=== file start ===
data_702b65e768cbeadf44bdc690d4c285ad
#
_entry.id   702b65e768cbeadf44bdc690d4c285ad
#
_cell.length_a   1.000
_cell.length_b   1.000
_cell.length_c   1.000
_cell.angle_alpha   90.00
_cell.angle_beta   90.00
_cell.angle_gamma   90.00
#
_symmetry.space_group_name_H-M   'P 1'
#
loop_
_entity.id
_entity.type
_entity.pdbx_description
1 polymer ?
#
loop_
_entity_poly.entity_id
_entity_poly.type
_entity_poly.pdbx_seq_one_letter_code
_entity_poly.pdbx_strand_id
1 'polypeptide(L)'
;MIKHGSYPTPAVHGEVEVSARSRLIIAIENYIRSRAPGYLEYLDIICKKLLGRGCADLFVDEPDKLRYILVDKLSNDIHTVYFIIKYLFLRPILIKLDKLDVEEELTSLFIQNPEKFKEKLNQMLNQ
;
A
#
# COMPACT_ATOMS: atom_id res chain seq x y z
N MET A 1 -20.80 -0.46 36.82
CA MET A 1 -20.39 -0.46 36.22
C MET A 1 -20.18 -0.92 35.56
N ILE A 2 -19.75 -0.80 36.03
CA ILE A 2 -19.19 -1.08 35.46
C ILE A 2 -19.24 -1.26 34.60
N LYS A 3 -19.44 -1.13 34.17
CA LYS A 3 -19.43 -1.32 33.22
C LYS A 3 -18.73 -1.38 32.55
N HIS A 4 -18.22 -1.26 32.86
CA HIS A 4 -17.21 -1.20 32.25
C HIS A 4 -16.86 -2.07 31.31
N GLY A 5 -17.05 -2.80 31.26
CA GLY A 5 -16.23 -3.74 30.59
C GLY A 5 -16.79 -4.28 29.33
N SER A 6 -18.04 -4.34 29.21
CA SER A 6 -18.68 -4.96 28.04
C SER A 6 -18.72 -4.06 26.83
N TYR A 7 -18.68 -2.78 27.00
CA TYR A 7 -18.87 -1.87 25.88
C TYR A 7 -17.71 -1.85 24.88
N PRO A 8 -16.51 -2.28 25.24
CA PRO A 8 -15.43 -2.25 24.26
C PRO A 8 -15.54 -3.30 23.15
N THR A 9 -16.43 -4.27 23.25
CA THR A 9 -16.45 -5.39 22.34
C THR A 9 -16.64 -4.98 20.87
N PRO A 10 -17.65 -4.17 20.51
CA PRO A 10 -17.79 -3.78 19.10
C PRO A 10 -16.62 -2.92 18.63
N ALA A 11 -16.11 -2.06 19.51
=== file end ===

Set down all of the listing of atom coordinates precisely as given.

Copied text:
data_702b65e768cbeadf44bdc690d4c285ad
#
_entry.id   702b65e768cbeadf44bdc690d4c285ad
#
_cell.length_a   1.000
_cell.length_b   1.000
_cell.length_c   1.000
_cell.angle_alpha   90.00
_cell.angle_beta   90.00
_cell.angle_gamma   90.00
#
_symmetry.space_group_name_H-M   'P 1'
#
loop_
_entity.id
_entity.type
_entity.pdbx_description
1 polymer ?
#
loop_
_entity_poly.entity_id
_entity_poly.type
_entity_poly.pdbx_seq_one_letter_code
_entity_poly.pdbx_strand_id
1 'polypeptide(L)'
;MIKHGSYPTPAVHGEVEVSARSRLIIAIENYIRSRAPGYLEYLDIICKKLLGRGCADLFVDEPDKLRYILVDKLSNDIHTVYFIIKYLFLRPILIKLDKLDVEEELTSLFIQNPEKFKEKLNQMLNQ
;
A
#
# COMPACT_ATOMS: atom_id res chain seq x y z
N MET A 1 -20.80 -0.46 36.82
CA MET A 1 -20.39 -0.46 36.22
C MET A 1 -20.18 -0.92 35.56
N ILE A 2 -19.75 -0.80 36.03
CA ILE A 2 -19.19 -1.08 35.46
C ILE A 2 -19.24 -1.26 34.60
N LYS A 3 -19.44 -1.13 34.17
CA LYS A 3 -19.43 -1.32 33.22
C LYS A 3 -18.73 -1.38 32.55
N HIS A 4 -18.22 -1.26 32.86
CA HIS A 4 -17.21 -1.20 32.25
C HIS A 4 -16.86 -2.07 31.31
N GLY A 5 -17.05 -2.80 31.26
CA GLY A 5 -16.23 -3.74 30.59
C GLY A 5 -16.79 -4.28 29.33
N SER A 6 -18.04 -4.34 29.21
CA SER A 6 -18.68 -4.96 28.04
C SER A 6 -18.72 -4.06 26.83
N TYR A 7 -18.68 -2.78 27.00
CA TYR A 7 -18.87 -1.87 25.88
C TYR A 7 -17.71 -1.85 24.88
N PRO A 8 -16.51 -2.28 25.24
CA PRO A 8 -15.43 -2.25 24.26
C PRO A 8 -15.54 -3.30 23.15
N THR A 9 -16.43 -4.27 23.25
CA THR A 9 -16.45 -5.39 22.34
C THR A 9 -16.64 -4.98 20.87
N PRO A 10 -17.65 -4.17 20.51
CA PRO A 10 -17.79 -3.78 19.10
C PRO A 10 -16.62 -2.92 18.63
N ALA A 11 -16.11 -2.06 19.51